Tuesday, November 11, 2003

Free agent season opens

Baseball notebook

The Associated Press

NEW YORK - One of the top free agent classes in recent years hit the market Monday, with teams wary of flashing big bucks and offering longterm deals.

A record 210 players voluntarily became free agents, 53 more than the previous mark set last year.

Available stars include pitchers Andy Pettitte, Bartolo Colon, Greg Maddux and Sidney Ponson; relievers Keith Foulke and Ugueth Urbina; outfielders Vladimir Guerrero and Gary Sheffield; infielders Miguel Tejada and Joe Randa; and catchers Ivan Rodriguez and Javy Lopez.

And dozens more players figure to be cut loose by Dec. 20, the last day for teams to offer 2004 contracts to players on their rosters. Former All-Star Robert Fick already was let go by Atlanta.

Monday was the first day free agents could talk money with all 30 teams.

"It seems, given the market dynamics, that there are going to be a lot of players available," Boston general manager Theo Epstein said.

A slow national economy, increased revenue sharing and the luxury tax on high spenders have slowed spending since December 2000, when Alex Rodriguez got his record $252 million, 10-year contract, and Manny Ramirez ($160 million over eight years) and Mike Hampton ($121 million over eight years) received landmark deals.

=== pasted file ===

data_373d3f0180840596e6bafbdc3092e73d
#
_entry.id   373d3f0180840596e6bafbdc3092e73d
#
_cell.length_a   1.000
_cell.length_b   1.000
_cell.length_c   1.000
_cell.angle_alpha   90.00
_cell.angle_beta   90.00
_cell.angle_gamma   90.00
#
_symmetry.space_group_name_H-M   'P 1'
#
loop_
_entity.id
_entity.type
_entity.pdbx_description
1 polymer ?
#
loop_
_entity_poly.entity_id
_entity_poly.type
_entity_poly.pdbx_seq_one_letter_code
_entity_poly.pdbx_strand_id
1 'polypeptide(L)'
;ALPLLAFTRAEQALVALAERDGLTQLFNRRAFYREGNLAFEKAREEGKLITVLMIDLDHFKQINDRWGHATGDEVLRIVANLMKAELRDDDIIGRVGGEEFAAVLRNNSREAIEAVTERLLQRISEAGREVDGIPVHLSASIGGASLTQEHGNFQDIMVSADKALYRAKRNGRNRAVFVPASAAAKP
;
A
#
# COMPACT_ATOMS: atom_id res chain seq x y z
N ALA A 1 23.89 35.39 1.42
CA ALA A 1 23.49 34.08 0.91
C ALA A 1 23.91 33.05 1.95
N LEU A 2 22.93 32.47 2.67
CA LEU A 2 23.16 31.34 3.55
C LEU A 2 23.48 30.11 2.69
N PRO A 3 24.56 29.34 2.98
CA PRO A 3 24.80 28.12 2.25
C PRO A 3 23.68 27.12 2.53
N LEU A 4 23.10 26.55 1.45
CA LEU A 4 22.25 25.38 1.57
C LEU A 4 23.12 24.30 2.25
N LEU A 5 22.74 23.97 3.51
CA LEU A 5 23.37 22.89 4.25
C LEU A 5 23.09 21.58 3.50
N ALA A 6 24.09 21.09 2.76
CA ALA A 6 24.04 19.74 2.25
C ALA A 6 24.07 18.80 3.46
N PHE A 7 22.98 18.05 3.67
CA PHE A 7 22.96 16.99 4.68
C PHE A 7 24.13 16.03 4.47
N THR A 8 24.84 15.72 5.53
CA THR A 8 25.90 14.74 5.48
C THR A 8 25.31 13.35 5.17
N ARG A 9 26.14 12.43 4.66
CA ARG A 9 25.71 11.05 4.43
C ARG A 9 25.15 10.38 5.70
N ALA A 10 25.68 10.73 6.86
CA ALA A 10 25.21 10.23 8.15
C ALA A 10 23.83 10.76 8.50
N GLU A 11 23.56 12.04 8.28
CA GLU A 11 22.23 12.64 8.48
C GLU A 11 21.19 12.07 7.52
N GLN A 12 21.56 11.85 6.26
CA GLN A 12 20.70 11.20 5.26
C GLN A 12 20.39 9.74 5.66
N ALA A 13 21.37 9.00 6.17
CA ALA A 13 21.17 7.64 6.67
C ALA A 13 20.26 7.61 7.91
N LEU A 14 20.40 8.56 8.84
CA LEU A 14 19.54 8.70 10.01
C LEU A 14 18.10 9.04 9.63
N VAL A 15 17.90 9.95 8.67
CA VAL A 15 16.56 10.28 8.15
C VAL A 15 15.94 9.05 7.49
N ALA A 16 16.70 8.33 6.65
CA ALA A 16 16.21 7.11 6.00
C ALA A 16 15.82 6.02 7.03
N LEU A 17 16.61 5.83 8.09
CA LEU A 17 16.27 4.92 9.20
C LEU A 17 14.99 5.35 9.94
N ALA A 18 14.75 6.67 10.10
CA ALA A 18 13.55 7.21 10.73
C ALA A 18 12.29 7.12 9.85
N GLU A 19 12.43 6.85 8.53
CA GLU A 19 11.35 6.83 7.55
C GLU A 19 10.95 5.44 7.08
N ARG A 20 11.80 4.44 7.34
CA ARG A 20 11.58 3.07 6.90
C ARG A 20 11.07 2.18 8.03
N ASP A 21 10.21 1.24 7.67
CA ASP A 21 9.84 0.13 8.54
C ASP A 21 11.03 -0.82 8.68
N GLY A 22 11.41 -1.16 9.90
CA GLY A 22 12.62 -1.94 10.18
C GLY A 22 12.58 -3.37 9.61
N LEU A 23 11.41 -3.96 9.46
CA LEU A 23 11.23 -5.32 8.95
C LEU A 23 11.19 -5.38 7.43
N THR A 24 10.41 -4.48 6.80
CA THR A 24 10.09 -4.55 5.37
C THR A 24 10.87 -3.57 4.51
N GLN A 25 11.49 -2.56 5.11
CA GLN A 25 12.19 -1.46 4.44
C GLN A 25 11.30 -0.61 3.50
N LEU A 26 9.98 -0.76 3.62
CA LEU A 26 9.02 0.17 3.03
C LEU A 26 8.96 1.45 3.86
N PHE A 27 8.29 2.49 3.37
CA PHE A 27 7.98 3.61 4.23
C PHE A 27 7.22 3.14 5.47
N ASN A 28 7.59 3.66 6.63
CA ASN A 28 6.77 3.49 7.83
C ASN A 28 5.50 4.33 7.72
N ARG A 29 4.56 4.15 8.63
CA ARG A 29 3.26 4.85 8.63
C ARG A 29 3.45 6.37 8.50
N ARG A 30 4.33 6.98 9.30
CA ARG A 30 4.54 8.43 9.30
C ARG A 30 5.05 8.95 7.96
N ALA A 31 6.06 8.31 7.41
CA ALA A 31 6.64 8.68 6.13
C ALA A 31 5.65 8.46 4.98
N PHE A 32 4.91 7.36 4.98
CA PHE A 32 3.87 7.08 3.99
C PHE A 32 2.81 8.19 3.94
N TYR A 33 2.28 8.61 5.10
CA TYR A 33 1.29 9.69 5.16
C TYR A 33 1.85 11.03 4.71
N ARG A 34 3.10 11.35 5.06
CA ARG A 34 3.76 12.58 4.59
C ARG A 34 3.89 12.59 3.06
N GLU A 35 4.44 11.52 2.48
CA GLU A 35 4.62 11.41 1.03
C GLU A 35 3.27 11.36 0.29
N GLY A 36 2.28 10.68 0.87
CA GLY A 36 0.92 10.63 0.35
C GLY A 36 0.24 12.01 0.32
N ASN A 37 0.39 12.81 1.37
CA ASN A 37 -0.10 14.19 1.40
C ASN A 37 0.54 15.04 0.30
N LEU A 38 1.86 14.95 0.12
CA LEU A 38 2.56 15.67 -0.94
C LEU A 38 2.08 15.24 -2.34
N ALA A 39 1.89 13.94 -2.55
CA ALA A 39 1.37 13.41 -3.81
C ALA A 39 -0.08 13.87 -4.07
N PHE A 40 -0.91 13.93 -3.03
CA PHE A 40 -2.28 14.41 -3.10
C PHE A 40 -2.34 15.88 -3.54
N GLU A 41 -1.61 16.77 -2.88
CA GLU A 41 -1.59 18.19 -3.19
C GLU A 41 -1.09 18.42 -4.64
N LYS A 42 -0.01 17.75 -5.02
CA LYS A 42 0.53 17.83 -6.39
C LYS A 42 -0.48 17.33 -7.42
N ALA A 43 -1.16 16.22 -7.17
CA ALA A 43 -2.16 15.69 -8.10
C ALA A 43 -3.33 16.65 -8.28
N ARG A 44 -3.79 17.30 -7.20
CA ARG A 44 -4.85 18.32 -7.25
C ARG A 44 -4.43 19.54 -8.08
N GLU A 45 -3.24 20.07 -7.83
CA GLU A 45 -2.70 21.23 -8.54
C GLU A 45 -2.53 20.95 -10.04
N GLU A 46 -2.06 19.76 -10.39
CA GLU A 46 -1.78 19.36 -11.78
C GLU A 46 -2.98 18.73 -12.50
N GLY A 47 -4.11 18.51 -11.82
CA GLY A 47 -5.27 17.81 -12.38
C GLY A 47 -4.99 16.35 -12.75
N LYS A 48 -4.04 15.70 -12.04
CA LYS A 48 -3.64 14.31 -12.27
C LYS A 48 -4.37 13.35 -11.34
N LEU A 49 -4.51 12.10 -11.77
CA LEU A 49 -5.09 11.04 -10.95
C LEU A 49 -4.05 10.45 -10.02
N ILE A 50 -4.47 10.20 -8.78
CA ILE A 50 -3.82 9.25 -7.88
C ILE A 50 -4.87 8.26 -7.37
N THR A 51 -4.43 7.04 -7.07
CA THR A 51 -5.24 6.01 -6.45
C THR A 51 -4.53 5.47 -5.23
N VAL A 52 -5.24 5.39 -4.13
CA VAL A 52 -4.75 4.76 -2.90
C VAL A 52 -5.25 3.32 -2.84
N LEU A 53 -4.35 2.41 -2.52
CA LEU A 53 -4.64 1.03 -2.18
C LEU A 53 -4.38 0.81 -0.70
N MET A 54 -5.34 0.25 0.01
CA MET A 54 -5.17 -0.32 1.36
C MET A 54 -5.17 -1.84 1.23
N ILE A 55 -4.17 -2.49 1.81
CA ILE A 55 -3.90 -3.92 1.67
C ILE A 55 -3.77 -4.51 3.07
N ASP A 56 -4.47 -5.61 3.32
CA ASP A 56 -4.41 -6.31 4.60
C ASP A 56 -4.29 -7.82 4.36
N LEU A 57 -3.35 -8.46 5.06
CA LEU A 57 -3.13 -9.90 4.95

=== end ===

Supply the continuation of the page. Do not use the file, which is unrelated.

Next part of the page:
The biggest package after the 2001 season was Jason Giambi's $120 million, seven-year contract with the New York Yankees. The largest deal after the 2002 season - when the new labor contract was agreed to - was Jim Thome's $85 million, six-year agreement with Philadelphia.

Insurance has become more expensive to obtain since then, making teams more prone to offer shorter contracts.

In addition, some agents reported receiving similar offers from different clubs, prompting the players' association to spend the last 10 months contemplating whether to file a collusion grievance.

"There was conduct in the marketplace that was wholly different to what we had seen in the past, there were information exchanges," agent Scott Boras said. "After doing this for a long time, seeing offers exchanged that are all uniform for particular players is a very unusual circumstance."